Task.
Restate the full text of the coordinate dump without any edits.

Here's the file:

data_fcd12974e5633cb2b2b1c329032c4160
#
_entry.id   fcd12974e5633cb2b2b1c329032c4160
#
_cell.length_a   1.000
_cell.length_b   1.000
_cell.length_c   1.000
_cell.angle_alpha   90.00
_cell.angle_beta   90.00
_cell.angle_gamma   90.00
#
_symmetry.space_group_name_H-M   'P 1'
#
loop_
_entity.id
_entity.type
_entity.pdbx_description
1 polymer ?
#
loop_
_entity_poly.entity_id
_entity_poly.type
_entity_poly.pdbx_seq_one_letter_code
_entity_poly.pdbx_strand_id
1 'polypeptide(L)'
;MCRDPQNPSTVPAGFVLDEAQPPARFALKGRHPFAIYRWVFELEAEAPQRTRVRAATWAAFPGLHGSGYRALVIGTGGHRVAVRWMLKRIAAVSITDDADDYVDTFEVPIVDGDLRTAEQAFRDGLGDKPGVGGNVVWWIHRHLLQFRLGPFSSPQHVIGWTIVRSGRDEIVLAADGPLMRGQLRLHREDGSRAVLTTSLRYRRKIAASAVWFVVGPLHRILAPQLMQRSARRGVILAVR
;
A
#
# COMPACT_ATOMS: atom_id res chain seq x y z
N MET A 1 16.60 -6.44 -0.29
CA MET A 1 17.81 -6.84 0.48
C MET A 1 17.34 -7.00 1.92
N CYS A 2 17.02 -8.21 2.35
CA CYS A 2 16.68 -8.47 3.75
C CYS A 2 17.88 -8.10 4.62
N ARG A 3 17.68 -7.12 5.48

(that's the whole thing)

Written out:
data_fcd12974e5633cb2b2b1c329032c4160
#
_entry.id   fcd12974e5633cb2b2b1c329032c4160
#
_cell.length_a   1.000
_cell.length_b   1.000
_cell.length_c   1.000
_cell.angle_alpha   90.00
_cell.angle_beta   90.00
_cell.angle_gamma   90.00
#
_symmetry.space_group_name_H-M   'P 1'
#
loop_
_entity.id
_entity.type
_entity.pdbx_description
1 polymer ?
#
loop_
_entity_poly.entity_id
_entity_poly.type
_entity_poly.pdbx_seq_one_letter_code
_entity_poly.pdbx_strand_id
1 'polypeptide(L)'
;MCRDPQNPSTVPAGFVLDEAQPPARFALKGRHPFAIYRWVFELEAEAPQRTRVRAATWAAFPGLHGSGYRALVIGTGGHRVAVRWMLKRIAAVSITDDADDYVDTFEVPIVDGDLRTAEQAFRDGLGDKPGVGGNVVWWIHRHLLQFRLGPFSSPQHVIGWTIVRSGRDEIVLAADGPLMRGQLRLHREDGSRAVLTTSLRYRRKIAASAVWFVVGPLHRILAPQLMQRSARRGVILAVR
;
A
#
# COMPACT_ATOMS: atom_id res chain seq x y z
N MET A 1 16.60 -6.44 -0.29
CA MET A 1 17.81 -6.84 0.48
C MET A 1 17.34 -7.00 1.92
N CYS A 2 17.02 -8.21 2.35
CA CYS A 2 16.68 -8.47 3.75
C CYS A 2 17.88 -8.10 4.62
N ARG A 3 17.68 -7.12 5.48